I lost my job but fortunately, the host has been very welcoming and let me know that I could stay as long as I needed to. The difficult thing for me is worrying that I am in the way or ‘taking up space’, and I feel very self-conscious. I do wish that I was in my own space where I could relax a bit more but, of course, incredibly grateful to have a roof over my head and to this family for hosting me. I hope that I can make it up to them one day! Alongside worrying about money, the hardest thing is wishing that I could support my friends in the UK where things are worse.
Cass writes at Cassie The Hag.
I’m grateful to be a freelancer who has worked remotely since 2005 and who still has projects (despite working in travel). I’m hunkering down, together with my husband, in Arad, Romania, a town located right at the border with Hungary.
We’ve been under a state of emergency since March 16 and, as of March 23 we can only go out for specific reasons (grocery shopping, going to the drug store / doctor’s office, going to work, exercising, taking the pet out, helping the elderly). Also, the elderly (65+) can only go out during set hours unless they go to the doctor. Restaurants can only offer take-outs. Hotels, theaters and cinemas are closed, and people are encouraged to work from home where possible.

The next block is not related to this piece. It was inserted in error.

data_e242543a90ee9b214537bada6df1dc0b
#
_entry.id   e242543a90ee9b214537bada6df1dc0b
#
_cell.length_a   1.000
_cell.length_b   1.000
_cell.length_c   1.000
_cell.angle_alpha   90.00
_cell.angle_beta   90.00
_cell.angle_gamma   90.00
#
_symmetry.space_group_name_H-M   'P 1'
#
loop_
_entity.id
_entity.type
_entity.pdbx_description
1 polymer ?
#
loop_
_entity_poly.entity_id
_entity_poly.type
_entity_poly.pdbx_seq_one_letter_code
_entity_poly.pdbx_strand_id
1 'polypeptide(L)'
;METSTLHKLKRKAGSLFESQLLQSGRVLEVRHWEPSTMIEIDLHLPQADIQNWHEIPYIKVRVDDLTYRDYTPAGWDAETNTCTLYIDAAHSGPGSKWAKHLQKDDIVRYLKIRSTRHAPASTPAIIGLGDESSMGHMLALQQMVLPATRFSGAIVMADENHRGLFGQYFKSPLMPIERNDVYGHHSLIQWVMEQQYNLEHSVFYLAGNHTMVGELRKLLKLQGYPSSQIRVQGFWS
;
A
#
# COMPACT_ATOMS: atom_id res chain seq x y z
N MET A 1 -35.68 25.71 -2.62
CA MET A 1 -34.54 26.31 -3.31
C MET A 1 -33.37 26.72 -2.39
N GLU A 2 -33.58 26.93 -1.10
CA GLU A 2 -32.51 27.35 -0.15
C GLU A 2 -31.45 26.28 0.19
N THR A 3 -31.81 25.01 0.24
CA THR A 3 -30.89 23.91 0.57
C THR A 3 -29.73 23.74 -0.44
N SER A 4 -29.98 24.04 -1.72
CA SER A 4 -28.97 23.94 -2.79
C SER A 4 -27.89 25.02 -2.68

The thing I miss the most right now is dancing the Argentinian tango and meeting with my colleagues at the tango school twice weekly. It’s a passion that I was hoping to turn into a profession (by becoming an instructor) but with everything on hold right now, so is my dream. I am grateful to be able to dance with my husband at home but we both miss the community.
Needless to say, not being able to visit my parents is not great, either. From visiting them each weekend (they live in the town), we had to switch to video calls here and there. We do talk daily on the phone and luckily, they don’t need assistance.
Our president just announced today (April 22) that after May 15 (when the state of emergency ends), we will be able to go out, but masks will be mandatory in public spaces and when using public transportation.
Cris writes at LooknWalk